Wednesday, July 28, 2010

APS Circuits

[This post is really part 2 of "Some Preliminary Observations on the Cost of Building a Volume I Collection" that appeared earlier this month.]

I'm currently building my collection largely through American Philatelic Society Sales Circuits. I've subscribed to these several times in the past with previous collections, and know they can be a good way of acquiring stamps at a reasonable percentage of catalog value.

If you aren't familiar with circuits, the APS website provides a succinct overview: The Sales Division acts as an agent for members who wish to sell some of their philatelic material using blank sales books (see below for a page from one of these books). The 42,000 sales books generate more than $1.8 million in sales annually. Books are divided into 165+ categories. "Items priced from one cent to $1,000 -- Majority in $1 to $40 range."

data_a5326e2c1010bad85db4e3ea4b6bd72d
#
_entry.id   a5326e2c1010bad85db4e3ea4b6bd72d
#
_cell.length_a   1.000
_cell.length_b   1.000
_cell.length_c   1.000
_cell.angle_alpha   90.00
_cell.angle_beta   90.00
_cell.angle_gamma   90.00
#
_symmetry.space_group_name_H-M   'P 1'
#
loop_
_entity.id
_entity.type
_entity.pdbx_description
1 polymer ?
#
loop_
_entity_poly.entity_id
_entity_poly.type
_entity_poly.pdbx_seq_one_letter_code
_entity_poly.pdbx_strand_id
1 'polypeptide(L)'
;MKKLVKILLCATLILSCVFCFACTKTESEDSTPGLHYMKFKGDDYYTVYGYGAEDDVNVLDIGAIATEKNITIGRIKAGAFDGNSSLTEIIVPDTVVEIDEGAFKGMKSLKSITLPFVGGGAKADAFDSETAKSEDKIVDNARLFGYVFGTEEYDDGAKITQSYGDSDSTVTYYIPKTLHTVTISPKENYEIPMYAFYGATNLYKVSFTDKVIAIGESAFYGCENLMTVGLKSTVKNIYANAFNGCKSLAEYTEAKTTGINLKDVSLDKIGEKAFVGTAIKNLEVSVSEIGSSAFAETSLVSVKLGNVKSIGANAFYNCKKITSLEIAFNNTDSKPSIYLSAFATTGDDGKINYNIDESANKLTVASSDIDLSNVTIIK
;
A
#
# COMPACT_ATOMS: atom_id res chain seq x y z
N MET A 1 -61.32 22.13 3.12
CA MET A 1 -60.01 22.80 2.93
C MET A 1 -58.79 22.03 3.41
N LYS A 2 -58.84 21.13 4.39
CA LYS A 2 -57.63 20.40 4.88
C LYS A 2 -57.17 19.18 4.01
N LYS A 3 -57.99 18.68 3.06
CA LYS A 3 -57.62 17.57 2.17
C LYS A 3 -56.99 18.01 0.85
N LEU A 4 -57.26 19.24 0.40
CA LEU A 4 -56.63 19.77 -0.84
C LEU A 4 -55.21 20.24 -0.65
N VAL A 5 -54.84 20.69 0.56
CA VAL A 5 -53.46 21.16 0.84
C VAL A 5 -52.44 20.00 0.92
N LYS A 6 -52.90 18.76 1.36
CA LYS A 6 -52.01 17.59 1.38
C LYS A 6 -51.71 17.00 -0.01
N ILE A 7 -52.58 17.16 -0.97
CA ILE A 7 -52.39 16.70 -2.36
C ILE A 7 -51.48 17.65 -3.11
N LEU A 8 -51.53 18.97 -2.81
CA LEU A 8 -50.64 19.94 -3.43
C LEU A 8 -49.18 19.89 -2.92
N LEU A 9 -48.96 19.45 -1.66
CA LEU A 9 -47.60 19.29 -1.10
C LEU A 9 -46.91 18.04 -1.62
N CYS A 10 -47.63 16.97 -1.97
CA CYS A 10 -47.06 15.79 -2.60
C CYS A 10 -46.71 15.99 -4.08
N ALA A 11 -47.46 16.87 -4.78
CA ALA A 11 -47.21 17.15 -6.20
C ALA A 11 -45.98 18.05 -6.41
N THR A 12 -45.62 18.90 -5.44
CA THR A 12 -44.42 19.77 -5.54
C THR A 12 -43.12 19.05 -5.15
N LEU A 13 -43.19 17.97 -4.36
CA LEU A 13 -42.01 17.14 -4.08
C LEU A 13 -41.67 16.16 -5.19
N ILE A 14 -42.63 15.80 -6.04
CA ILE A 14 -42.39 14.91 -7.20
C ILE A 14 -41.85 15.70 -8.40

Typically, one receives 3-4 mailings (circuits) in each category during a given year. Circuits typically contain ten sales books each. You keep the circuits for up to 1 week before forwarding to the next person on the list.

I subscribed to six categories a couple of months ago: US Cut Squares, British Pre-Elizabeth, France & Colonies, Global 1840-1940, Italian Colonies, and Portuguese Colonies. (I've just added China.) I chose Cut Squares because this is the weakest US area in my album. Obviously, Global 1840-1940 and Pre-Elizabeth British were added because they match (more or less) the years contained in the Volume 1. France, Italy, and Portugal were selected more for hoping to add to my holdings of their colonies than for the mother country.